John-of-Damascus_01December 4th is the Feast of St John Damascene.

All things are far apart from God, not in place but in nature.

In our case, thoughtfulness, and wisdom, and counsel come to pass and go away as states of being.

Not so in the case of God: for with Him there is no happening or ceasing to be; for He is invariable and unchangeable: and it would not be right to speak of contingency in connection with Him.

For goodness is concomitant with essence. He who longs always after God, he sees Him: for God is in all things.

Existing things are dependent on that which is, and nothing can be unless it is in that which is.

God then is mingled with everything, maintaining their nature: and in His holy flesh the God-Word is made one in subsistence and is mixed with our nature, yet without confusion.

No one sees the Father, save the Son and the Spirit (John 6:46).

The Son is the counsel and wisdom and power of the Father. For one may not speak of quality in connection with God, from fear of implying that He was a compound of essence and quality.

The Son is from the Father, and derives from Him all His properties: hence He cannot do ought of Himself. For He has not energy peculiar to Himself and distinct from the Father.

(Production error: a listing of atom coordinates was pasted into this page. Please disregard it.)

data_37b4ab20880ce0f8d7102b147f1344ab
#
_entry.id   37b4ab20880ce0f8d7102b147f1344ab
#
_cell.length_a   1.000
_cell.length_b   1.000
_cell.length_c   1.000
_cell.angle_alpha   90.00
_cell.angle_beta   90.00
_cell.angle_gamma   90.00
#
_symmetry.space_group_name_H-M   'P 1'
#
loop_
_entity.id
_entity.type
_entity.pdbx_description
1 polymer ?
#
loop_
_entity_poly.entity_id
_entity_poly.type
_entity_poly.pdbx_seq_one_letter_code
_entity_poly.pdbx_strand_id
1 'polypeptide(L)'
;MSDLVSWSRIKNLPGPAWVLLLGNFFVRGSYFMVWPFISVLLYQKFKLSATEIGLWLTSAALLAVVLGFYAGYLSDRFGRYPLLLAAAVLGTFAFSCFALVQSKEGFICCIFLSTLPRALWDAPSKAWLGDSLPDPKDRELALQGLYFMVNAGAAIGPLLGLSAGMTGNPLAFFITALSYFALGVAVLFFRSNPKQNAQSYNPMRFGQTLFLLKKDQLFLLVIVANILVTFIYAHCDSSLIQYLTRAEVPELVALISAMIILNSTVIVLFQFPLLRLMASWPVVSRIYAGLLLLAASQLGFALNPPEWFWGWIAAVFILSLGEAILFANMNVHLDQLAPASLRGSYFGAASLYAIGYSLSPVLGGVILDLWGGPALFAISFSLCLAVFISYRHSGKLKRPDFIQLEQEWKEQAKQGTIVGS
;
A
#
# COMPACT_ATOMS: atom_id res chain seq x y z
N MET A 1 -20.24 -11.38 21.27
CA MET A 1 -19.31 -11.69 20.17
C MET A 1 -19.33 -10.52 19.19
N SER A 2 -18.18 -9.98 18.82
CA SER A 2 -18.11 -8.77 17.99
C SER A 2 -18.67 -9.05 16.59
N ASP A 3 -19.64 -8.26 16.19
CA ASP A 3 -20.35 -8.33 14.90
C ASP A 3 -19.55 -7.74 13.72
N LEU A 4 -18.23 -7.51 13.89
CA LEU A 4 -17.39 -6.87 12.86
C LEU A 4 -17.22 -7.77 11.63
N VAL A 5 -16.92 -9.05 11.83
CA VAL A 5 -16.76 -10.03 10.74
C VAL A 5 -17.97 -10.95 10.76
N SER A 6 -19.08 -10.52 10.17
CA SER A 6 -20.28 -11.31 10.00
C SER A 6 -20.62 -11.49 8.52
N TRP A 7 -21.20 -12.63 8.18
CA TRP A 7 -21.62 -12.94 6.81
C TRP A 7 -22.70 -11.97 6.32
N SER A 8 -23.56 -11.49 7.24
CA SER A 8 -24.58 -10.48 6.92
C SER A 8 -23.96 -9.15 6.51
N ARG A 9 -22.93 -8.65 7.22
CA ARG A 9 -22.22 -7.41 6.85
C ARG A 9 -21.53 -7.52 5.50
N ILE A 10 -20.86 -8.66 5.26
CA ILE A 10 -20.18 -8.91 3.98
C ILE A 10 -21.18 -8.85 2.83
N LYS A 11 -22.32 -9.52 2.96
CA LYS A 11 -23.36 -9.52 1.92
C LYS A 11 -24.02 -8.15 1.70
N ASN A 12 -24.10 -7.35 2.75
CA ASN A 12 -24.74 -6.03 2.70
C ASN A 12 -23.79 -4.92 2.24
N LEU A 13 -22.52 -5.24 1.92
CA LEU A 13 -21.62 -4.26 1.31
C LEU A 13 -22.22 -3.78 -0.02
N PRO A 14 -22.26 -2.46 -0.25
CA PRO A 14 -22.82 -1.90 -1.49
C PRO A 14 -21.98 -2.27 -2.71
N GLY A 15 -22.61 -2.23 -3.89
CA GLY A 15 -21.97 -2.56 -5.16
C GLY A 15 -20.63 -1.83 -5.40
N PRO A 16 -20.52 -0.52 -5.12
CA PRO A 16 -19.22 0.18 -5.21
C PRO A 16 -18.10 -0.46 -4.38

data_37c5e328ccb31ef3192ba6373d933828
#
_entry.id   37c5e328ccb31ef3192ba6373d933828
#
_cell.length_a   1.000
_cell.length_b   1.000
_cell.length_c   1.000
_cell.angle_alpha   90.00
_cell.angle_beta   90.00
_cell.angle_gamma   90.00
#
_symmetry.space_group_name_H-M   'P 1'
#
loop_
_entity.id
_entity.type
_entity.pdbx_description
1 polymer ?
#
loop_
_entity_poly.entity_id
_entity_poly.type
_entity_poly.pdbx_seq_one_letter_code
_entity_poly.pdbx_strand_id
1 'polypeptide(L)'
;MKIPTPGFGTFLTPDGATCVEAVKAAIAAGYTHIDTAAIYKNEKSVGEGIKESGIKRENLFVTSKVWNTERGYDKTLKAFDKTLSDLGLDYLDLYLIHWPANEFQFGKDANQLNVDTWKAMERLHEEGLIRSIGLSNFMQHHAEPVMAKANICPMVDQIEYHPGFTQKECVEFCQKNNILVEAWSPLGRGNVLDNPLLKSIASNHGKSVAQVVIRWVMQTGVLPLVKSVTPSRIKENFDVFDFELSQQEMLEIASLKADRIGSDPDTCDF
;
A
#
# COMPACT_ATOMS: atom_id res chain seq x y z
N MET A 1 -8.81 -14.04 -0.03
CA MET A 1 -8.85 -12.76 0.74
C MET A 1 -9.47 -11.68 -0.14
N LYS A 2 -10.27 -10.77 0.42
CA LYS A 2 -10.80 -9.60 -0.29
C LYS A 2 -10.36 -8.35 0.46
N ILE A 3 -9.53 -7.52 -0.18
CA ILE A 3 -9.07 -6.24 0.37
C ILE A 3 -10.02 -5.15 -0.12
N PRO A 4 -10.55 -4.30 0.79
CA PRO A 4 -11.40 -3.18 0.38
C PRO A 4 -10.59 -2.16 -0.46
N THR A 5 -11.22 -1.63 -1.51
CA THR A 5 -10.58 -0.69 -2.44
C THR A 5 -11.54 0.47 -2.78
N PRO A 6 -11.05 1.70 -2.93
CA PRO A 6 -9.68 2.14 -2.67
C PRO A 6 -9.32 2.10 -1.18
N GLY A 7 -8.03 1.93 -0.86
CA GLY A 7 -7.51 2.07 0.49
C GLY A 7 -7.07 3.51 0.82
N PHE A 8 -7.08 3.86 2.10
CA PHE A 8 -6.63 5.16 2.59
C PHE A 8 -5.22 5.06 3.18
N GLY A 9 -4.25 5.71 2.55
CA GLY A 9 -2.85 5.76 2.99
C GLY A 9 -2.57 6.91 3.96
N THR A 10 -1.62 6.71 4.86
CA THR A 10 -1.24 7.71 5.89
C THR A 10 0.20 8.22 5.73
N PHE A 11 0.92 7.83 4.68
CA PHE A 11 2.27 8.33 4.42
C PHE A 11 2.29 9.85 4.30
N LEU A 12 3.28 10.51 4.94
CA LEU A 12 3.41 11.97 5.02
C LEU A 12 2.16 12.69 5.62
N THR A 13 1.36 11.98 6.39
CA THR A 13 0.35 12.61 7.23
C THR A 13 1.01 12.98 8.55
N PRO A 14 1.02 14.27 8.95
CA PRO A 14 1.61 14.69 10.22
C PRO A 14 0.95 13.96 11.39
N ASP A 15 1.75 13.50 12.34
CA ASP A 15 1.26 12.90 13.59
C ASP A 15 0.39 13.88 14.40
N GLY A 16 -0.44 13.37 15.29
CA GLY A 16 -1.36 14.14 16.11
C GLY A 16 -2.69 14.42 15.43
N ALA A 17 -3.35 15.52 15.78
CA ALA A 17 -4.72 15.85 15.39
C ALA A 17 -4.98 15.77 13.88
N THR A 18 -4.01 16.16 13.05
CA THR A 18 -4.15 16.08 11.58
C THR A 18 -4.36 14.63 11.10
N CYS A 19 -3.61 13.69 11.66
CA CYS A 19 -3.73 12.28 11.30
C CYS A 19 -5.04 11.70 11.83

That God Who is invisible by nature is made visible by His energies, we perceive from the organisation and government of the world.

The Son is the Father’s image, and the Spirit the Son’s, through which Christ dwelling in man makes him after his own image.

The Holy Spirit is God, being between the unbegotten and the begotten, and united to the Father through the Son.

We speak of the Spirit of God, the Spirit of Christ, the mind of Christ, the Spirit of the Lord, the very Lord, the Spirit of adoption, of truth, of liberty, of wisdom (for He is the creator of all these): filling all things with essence, maintaining all things, filling the universe with essence, while yet the universe is not the measure of His power.

God is everlasting and unchangeable essence, creator of all that is, adored with pious consideration.

God is also Father, being ever unbegotten, for He was born of no one, but hath begotten His co-eternal Son.

God is likewise Son, being always with the Father, born of the Father timelessly, everlastingly, without flux or passion, or separation from Him.

God is also Holy Spirit, being sanctifying power, subsistential, proceeding from the Father without separation, and resting in the Son, identical in essence with Father and Son.

John Damascene (c.675-749): De Fide Orthodoxa 1, 13.

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